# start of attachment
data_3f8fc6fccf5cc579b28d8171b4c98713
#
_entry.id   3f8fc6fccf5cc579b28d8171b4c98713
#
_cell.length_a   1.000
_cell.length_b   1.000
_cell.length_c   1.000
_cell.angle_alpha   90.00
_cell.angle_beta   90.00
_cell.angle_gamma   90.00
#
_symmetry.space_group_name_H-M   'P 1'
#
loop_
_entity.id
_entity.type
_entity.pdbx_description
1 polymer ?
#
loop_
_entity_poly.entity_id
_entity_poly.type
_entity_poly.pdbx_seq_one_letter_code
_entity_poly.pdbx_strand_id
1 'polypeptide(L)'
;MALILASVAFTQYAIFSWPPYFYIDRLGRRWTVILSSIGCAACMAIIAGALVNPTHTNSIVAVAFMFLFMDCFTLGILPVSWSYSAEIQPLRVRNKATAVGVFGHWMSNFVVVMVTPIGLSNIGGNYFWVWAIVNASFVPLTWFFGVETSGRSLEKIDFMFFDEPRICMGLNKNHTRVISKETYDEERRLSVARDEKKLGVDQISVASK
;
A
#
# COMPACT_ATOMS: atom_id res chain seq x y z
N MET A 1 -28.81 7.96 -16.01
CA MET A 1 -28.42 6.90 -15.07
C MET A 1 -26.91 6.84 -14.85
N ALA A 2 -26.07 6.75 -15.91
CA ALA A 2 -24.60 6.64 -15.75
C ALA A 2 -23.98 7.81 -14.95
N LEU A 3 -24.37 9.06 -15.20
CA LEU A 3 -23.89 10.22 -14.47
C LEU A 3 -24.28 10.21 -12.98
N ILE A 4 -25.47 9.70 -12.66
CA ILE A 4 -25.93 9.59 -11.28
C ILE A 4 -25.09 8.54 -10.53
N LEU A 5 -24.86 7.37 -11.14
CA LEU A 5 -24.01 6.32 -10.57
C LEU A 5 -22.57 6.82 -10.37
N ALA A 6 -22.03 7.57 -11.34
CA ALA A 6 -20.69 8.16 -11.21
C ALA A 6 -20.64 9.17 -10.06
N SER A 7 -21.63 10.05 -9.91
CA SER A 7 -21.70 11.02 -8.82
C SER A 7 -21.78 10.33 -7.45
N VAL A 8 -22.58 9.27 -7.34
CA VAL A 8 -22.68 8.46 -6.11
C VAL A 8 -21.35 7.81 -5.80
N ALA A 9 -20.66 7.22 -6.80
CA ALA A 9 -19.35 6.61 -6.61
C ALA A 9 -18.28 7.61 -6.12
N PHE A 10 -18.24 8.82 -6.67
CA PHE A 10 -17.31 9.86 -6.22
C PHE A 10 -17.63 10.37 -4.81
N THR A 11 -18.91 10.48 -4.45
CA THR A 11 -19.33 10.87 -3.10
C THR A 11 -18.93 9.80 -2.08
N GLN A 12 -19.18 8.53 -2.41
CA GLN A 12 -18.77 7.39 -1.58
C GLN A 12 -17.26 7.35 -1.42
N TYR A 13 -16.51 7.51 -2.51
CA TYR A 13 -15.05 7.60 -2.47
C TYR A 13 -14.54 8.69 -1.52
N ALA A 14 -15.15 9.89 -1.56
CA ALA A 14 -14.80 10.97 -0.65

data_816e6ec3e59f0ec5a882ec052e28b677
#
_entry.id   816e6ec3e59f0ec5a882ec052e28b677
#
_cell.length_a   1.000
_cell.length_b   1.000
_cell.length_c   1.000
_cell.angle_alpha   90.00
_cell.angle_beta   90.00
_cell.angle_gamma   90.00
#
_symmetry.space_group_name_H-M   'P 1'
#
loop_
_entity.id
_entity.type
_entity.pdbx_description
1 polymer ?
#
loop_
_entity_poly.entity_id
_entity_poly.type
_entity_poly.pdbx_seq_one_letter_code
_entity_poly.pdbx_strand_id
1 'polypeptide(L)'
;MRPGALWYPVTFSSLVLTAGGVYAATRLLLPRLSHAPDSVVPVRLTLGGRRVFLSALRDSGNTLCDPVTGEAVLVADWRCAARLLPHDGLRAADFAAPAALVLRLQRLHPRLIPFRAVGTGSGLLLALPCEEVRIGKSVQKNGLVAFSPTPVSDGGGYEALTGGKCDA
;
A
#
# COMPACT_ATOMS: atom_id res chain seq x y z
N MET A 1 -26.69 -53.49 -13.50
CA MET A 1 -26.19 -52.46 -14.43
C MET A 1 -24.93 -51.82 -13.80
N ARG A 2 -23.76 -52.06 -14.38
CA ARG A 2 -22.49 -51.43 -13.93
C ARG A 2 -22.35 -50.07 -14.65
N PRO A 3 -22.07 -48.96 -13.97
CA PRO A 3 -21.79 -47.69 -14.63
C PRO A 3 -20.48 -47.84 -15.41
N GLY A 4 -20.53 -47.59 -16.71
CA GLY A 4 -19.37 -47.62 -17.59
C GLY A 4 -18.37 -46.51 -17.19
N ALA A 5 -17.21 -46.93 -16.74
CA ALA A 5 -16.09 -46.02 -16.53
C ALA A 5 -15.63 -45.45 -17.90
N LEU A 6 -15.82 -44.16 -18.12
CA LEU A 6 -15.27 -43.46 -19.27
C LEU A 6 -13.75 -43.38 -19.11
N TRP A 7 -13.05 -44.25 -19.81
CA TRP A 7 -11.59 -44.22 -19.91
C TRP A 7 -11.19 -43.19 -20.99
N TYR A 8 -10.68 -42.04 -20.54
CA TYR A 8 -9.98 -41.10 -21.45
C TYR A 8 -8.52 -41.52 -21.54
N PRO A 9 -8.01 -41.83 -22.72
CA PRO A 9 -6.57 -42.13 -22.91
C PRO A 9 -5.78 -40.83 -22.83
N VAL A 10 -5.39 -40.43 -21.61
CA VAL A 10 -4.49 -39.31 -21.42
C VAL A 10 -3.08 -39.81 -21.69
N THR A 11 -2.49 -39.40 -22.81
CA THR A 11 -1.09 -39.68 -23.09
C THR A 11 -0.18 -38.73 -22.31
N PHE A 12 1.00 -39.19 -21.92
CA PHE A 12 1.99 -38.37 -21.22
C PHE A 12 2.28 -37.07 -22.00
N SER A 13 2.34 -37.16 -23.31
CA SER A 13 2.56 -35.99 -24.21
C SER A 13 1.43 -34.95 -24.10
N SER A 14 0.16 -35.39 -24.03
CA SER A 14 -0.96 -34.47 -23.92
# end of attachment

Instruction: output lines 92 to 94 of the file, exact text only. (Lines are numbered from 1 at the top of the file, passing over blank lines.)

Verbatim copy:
_entity_poly.entity_id
_entity_poly.type
_entity_poly.pdbx_seq_one_letter_code